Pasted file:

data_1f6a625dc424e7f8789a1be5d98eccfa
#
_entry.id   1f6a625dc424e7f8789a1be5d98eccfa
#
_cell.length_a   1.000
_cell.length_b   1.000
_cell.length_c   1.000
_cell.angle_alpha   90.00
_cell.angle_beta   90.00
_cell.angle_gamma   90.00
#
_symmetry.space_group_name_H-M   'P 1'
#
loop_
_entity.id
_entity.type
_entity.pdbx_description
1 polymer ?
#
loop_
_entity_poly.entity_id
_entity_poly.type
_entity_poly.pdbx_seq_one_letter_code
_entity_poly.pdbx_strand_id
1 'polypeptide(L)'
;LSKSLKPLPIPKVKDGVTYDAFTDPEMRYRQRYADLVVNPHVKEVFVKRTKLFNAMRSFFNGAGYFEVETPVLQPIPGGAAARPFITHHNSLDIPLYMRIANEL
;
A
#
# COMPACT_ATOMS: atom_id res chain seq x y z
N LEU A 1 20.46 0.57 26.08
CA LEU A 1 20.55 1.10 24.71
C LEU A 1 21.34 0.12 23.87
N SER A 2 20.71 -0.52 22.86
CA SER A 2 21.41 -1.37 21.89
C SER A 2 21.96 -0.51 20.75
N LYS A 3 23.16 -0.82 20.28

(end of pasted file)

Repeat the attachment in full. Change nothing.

data_1f6a625dc424e7f8789a1be5d98eccfa
#
_entry.id   1f6a625dc424e7f8789a1be5d98eccfa
#
_cell.length_a   1.000
_cell.length_b   1.000
_cell.length_c   1.000
_cell.angle_alpha   90.00
_cell.angle_beta   90.00
_cell.angle_gamma   90.00
#
_symmetry.space_group_name_H-M   'P 1'
#
loop_
_entity.id
_entity.type
_entity.pdbx_description
1 polymer ?
#
loop_
_entity_poly.entity_id
_entity_poly.type
_entity_poly.pdbx_seq_one_letter_code
_entity_poly.pdbx_strand_id
1 'polypeptide(L)'
;LSKSLKPLPIPKVKDGVTYDAFTDPEMRYRQRYADLVVNPHVKEVFVKRTKLFNAMRSFFNGAGYFEVETPVLQPIPGGAAARPFITHHNSLDIPLYMRIANEL
;
A
#
# COMPACT_ATOMS: atom_id res chain seq x y z
N LEU A 1 20.46 0.57 26.08
CA LEU A 1 20.55 1.10 24.71
C LEU A 1 21.34 0.12 23.87
N SER A 2 20.71 -0.52 22.86
CA SER A 2 21.41 -1.37 21.89
C SER A 2 21.96 -0.51 20.75
N LYS A 3 23.16 -0.82 20.28